Cricket’s falling star isn’t a one-sport phenomenon – it’s a widespread issue. By working together to resolve, we’ll be a nation in better shape.
My love affair with cricket began not with an expensive bat on a regulation pitch or even the makeshift stumps we chalked on lampposts as kids, but on TV in the late 70s.
I grew up in Yorkshire, cricket’s spiritual home, but my school missed the participation memo. I hadn’t the opportunity to explore cricket, so my latent passion for the game – and whatever talent was or wasn’t rumbling around – had to be channelled elsewhere.
As standard, my school offered football, rugby (league of course), athletics in summer and, courtesy of a proactive local council club, golf too. As it often does, early exposure spurned a lifelong connection and today I love my football; run marathons around the world, and (at one point) I had a golf handicap of nine.
With cricket, I had to find my own path and only began properly engaging with it around my mid-teens. But I was an exception: the age at which I fell for cricket is, in fact, the sport’s drop zone.
Cricket bodies today recognise the perils of the mid-teens – one day they’re cricket daft, the next they’re drifting away as life opens up and the old bat and ball can’t compete with the lure of more glamorous pastimes.
But here’s the rub: cricket’s falling star isn’t a one-sport problem, it’s a pan-sport issue.
Unless a deep bond is forged early, talent gets squandered, fandom gets lost and would-be casuals give up on healthy, social habits that might just serve them well.
At Yorkshire Cricket we moved in this direction, opening up and strengthening bonds with the almost 800 local cricket clubs across the county. We also forged strong links with the Leeds Rhinos to tackle a shared problem and made significant inroads to engage youngsters, albeit in a finite geography.
For reasons of health, community, discipline, social wellbeing – uncovering a passion for some kind of activity should be the overall objective.
If each sport were to see participation as the goal and cease fighting for their own little corner, youngsters can get early exposure that may bond them to a sport for life, whether as fans, amateurs or professionals.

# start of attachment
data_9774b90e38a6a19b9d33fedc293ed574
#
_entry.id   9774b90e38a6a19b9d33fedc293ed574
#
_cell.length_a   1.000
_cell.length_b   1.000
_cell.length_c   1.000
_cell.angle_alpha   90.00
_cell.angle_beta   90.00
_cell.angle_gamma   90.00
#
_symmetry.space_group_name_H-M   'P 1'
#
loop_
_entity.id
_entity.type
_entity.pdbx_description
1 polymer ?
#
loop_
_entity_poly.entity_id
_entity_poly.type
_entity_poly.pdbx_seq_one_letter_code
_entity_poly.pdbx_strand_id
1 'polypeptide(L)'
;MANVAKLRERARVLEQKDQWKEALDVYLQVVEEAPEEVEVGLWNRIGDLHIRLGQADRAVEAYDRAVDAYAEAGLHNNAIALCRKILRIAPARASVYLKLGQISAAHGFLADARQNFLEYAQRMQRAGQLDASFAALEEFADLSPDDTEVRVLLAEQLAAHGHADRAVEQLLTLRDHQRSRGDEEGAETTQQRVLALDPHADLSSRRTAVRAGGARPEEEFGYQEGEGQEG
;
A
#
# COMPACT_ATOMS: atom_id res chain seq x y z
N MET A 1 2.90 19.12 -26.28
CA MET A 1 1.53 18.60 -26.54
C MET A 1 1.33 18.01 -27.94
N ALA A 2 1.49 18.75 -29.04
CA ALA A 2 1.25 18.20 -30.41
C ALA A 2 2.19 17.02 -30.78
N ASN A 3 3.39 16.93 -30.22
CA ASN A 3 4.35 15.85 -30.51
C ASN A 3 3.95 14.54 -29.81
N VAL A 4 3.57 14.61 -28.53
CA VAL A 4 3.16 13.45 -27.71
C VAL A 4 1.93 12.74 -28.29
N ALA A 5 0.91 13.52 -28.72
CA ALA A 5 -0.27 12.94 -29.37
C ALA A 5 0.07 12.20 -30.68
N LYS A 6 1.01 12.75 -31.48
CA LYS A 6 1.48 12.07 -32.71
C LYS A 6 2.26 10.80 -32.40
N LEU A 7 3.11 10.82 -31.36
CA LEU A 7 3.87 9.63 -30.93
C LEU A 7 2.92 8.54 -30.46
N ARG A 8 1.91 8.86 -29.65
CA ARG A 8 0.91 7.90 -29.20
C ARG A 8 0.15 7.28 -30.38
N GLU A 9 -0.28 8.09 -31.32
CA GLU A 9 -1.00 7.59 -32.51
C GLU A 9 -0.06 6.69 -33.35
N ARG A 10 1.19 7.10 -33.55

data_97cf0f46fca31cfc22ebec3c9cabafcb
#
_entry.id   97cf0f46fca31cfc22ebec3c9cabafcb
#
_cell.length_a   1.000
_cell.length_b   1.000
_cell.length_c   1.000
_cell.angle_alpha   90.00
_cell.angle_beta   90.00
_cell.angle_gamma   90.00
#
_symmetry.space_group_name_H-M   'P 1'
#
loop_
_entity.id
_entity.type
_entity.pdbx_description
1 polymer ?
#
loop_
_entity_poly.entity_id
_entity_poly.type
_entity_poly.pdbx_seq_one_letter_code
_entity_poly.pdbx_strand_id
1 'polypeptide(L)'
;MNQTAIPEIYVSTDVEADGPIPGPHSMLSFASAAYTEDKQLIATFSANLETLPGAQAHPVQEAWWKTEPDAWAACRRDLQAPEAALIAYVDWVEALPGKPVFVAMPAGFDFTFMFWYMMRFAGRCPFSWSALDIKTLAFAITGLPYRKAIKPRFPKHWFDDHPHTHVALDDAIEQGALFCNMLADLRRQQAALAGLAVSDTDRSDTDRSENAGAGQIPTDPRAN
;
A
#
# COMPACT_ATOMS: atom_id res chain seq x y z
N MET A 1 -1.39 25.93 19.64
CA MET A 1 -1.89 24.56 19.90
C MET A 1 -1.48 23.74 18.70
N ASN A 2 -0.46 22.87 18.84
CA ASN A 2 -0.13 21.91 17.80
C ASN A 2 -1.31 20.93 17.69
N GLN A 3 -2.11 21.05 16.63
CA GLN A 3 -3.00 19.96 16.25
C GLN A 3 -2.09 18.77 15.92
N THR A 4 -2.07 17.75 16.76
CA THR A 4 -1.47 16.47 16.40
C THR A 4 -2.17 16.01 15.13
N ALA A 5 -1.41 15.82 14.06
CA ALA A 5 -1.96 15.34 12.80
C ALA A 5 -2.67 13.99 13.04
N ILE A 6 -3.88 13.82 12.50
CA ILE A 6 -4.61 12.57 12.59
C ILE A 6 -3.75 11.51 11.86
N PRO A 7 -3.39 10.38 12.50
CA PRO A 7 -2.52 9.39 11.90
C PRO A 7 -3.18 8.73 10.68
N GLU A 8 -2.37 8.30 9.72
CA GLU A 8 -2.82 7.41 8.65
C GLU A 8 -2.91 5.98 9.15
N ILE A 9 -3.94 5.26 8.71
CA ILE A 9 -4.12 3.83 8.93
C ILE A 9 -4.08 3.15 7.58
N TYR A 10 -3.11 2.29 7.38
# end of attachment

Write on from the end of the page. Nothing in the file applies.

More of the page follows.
I don’t care if a young girl tries cricket and hates it, at least the attempt has been made. She can then move on to sample rugby, netball, hockey or athletics to find a better fit.
Utopian, sure. But connecting young people to sport, not a sport, should be the national goal. If such a dynamic thickens the talent pool and leads to more medals on the world stage – great. If it ramps up physical activity, improves the nation’s health record and means more bums in seats come matchday – even better.
If every sport is left to fend for itself, we’re all left to pan for gold in a national talent pool – leaving the majority mass and the hidden gems behind.
In a recent interview, I was asked when I first started playing cricket and the answer is never. I’ve had the odd amateur roll-around but I’ve never played. The closest I came was having Liam Plunkett, the fastest bowler in the county, hurl 100mph grenades at me.
I’ve been lucky. The age I fell under cricket’s spell meant my playing career was finished before it got started but I managed to get involved suit-side and experience the odd moment facing down the pros. Even if it nearly cost me a limb.
BatFast is a move in this direction. Having units at TenPin bowling, fitness clubs, shopping centres and town squares mean taking it out of venues where only cricket’s initiated can get access. That would be a status quo move and we’re aiming for progress.
Our priority is gifting cricket to anyone: the untapped millions who, for reasons of image and access, need an obvious, no-brainer new vehicle. BatFast is that.
Convert the youngsters and you might just plant a seed that flowers at Headingley circa 2030. Convert the adults and at the very least you may just shift a few more test match tickets.